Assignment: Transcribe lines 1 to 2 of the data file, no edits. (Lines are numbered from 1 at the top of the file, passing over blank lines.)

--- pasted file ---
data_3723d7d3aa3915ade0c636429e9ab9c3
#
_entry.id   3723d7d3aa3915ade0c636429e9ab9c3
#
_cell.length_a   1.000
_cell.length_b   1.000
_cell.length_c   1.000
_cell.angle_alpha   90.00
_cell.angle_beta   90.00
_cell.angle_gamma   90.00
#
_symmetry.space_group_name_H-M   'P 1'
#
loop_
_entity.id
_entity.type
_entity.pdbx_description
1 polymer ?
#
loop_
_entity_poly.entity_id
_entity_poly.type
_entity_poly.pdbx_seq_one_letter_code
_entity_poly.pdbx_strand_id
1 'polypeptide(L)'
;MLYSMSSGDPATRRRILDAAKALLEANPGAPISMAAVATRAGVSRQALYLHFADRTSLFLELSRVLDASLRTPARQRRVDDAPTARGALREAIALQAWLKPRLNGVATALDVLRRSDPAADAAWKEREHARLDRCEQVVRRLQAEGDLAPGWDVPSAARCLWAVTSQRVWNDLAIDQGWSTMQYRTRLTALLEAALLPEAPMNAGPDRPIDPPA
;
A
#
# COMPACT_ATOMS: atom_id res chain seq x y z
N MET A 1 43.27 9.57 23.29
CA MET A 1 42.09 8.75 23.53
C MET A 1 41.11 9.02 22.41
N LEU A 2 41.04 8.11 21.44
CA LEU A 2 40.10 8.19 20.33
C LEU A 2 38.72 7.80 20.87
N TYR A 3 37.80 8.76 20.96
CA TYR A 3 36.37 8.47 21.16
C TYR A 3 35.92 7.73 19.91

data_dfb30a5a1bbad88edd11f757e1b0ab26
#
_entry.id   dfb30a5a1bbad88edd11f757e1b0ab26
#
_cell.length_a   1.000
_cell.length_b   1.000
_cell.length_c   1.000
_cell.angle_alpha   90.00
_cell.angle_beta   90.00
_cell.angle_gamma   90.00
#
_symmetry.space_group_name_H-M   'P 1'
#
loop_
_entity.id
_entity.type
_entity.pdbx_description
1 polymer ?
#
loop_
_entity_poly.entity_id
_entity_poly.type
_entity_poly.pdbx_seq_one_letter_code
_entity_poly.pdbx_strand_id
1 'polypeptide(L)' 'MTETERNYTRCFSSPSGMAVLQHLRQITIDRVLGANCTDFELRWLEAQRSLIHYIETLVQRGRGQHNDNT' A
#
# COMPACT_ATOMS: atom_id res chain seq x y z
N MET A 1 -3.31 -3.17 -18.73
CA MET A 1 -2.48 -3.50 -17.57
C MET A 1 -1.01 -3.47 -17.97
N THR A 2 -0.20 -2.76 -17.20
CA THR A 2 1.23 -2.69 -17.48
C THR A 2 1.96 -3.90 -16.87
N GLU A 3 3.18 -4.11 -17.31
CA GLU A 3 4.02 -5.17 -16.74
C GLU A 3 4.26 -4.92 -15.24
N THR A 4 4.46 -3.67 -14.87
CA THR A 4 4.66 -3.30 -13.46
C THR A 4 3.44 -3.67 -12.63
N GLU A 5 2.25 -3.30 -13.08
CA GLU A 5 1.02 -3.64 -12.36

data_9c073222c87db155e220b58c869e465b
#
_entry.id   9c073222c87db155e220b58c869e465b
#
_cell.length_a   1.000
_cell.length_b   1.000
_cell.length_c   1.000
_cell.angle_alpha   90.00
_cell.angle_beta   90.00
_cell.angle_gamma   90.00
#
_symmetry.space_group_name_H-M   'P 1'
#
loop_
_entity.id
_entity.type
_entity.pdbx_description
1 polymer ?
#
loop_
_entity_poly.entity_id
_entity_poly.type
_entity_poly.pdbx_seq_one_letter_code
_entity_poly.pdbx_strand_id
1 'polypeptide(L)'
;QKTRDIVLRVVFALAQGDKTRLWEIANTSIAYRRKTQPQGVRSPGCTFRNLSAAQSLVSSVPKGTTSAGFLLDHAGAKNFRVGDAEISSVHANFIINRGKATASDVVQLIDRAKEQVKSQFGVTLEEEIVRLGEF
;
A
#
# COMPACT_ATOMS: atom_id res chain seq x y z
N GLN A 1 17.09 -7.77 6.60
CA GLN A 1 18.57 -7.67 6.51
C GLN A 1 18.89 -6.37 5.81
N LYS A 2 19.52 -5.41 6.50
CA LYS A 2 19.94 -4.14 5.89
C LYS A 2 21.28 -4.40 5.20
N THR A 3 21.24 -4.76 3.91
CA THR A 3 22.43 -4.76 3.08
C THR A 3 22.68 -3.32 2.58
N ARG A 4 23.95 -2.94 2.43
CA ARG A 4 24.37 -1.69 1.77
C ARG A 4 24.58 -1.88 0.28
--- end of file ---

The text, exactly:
data_3723d7d3aa3915ade0c636429e9ab9c3
#